The wines of François and Julien Pinon are considered among the finest of Vouvray. François, a former child psychologist, took over the estate from his father in 1987, and has steadily made a name for the estate. He is a serious winemaker whose main focus is “to keep the typicity of both the appellation and the vintage” in all his wines. Julien’s arrival has cemented the family’s dedication to organic viticulture and minimal intervention winemaking.
The vineyards are in the corniche of the Vallee de Cousse. The soil is clay and silica on a base of limestone with flint and the area is rated among the top sites in the appellation for Vouvrays of distinction and long life. The Pinon follow a discipline of plowing the vineyards, not using chemical fertilizers and pesticides and, of course, harvesting by hand and not using cultured yeasts in the cellar. All new plantings are done by selection massale and no nursery clones are used; the vines are an average of 25 years old. The estate has been certified organic since 2011.
The alcoholic fermentation occurs in wood barrels. Then the wines are aged in stainless steel or foudres to obtain a balance between fruit and reduction. There is one racking to remove the heavy lees and the wine remains on its fine lees until bottling, which takes place a full year after the harvest to “finish” the wine. Rather than use a large dose of SO2, Pinon prefers to gently filter his wines to ensure their stability and aging potential.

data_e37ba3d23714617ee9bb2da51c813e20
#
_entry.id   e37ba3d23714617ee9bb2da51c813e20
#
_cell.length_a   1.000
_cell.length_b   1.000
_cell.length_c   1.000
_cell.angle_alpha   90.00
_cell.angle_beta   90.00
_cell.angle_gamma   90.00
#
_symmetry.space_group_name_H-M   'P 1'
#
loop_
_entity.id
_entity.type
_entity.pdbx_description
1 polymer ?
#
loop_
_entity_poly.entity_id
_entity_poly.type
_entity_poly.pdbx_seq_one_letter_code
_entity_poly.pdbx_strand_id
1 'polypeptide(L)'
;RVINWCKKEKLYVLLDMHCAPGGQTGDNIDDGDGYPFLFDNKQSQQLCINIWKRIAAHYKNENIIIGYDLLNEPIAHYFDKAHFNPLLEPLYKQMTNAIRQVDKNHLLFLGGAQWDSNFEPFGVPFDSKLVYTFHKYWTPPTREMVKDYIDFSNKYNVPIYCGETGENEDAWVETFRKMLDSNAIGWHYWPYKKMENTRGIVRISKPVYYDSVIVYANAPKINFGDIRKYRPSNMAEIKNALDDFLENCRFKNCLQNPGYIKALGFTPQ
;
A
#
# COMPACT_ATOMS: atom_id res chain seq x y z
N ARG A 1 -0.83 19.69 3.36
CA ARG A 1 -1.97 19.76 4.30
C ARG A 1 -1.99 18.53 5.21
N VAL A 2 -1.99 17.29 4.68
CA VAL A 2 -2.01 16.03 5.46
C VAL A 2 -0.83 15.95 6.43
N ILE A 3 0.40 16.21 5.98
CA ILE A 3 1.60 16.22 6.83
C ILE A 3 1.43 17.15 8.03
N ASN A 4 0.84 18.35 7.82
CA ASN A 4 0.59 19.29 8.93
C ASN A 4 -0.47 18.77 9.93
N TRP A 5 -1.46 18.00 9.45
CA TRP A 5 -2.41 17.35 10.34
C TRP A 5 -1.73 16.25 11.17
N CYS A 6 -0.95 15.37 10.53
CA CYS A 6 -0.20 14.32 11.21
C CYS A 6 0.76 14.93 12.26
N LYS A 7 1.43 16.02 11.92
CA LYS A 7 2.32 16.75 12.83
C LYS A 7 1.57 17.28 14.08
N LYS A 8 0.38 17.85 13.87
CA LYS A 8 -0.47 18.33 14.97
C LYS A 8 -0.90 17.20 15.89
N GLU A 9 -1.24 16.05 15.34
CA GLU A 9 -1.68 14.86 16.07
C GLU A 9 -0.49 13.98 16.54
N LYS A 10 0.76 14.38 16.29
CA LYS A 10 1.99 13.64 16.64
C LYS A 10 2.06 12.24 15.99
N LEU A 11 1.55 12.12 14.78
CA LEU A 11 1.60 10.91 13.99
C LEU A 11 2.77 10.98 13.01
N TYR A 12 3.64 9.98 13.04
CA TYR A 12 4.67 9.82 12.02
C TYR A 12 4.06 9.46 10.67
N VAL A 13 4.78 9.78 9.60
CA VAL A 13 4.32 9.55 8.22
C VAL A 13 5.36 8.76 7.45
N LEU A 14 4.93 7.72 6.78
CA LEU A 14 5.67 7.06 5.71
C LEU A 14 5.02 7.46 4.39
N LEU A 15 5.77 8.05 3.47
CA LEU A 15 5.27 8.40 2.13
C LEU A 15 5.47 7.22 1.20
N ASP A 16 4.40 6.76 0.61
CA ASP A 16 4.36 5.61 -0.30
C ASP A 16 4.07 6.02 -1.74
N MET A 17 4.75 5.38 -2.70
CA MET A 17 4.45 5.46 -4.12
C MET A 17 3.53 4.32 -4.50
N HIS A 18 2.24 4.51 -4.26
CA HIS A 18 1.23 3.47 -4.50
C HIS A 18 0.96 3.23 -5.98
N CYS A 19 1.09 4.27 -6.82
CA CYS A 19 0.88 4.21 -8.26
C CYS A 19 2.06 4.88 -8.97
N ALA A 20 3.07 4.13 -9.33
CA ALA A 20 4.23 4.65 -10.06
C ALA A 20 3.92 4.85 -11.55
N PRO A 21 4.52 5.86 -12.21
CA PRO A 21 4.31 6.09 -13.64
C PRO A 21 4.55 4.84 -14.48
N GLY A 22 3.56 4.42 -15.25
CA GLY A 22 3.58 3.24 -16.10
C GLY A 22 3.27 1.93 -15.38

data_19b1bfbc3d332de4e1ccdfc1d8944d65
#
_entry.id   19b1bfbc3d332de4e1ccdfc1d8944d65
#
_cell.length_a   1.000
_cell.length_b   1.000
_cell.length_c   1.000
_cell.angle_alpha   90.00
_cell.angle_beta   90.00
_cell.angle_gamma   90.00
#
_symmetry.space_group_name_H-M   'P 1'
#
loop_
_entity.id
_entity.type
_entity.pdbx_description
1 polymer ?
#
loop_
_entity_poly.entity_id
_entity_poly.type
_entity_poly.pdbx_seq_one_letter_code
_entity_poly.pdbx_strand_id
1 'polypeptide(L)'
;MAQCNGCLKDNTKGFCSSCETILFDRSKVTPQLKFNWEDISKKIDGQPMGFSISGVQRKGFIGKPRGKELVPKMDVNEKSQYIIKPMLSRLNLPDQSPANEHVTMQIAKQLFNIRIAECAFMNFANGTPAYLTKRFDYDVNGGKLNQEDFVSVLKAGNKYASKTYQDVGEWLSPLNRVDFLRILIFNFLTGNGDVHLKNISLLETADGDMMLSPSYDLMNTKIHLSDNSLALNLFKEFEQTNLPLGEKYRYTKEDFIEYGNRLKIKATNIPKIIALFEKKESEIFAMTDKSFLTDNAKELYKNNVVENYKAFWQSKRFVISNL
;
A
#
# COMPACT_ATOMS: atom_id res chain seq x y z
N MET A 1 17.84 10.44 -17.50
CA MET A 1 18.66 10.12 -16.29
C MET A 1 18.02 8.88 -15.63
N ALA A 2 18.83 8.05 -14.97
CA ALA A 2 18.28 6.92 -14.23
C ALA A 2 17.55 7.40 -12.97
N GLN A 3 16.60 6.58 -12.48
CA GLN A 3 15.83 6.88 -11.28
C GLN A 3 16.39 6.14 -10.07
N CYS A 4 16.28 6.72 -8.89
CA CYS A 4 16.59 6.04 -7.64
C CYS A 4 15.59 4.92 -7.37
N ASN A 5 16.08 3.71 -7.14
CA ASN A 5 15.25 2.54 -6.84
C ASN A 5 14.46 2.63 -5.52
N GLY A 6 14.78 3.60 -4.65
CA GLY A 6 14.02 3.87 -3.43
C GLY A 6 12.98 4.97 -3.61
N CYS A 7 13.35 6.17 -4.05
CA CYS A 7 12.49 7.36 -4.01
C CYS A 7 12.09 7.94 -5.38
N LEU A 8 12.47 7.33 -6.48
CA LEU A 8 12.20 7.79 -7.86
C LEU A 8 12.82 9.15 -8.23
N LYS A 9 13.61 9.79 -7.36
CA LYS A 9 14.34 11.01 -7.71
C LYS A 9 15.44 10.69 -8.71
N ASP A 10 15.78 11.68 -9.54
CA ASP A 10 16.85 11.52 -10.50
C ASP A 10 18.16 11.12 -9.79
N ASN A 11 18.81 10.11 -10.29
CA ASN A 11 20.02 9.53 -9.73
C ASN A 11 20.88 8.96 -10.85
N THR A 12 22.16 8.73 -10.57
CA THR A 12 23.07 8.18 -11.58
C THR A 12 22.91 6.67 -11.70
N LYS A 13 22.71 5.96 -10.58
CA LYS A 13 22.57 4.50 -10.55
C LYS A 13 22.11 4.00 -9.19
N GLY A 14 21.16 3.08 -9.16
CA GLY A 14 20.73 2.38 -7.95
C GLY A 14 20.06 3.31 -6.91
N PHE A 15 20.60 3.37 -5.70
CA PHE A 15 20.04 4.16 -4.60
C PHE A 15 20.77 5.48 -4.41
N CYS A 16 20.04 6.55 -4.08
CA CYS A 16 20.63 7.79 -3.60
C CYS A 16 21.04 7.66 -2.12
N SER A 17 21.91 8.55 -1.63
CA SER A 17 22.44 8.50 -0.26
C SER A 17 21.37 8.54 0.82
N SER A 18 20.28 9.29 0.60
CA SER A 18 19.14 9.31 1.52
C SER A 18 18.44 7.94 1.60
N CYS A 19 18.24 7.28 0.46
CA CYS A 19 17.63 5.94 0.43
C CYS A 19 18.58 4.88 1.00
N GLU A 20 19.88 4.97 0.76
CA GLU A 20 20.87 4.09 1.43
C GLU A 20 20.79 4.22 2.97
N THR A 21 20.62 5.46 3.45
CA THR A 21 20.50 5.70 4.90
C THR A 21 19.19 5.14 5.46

Deronnières is the newest of Pinon’s site specific bottlings and is made from their oldest vines. It was always vinified individually but used to be blended into the Silex Noir. Starting in 2015, was bottled separately to highlight its unique characteristics.
Les Déronières features limestone rather than silex (flint) soils. Depending on the vintage, the wine can be made in both a Sec and Demi-Sec style.
Spontaneous fermentation occurs with native yeasts in old wooden vats in the naturally cool cellar carved out of a limestone hillside. It lasts a leisurely two to three months and then stops, because of the cold temperature of the cellar, with some residual sugar in the wine. The wine is then racked and aged on its fine lees for four to five months in a variety of used oak barrels and foudres.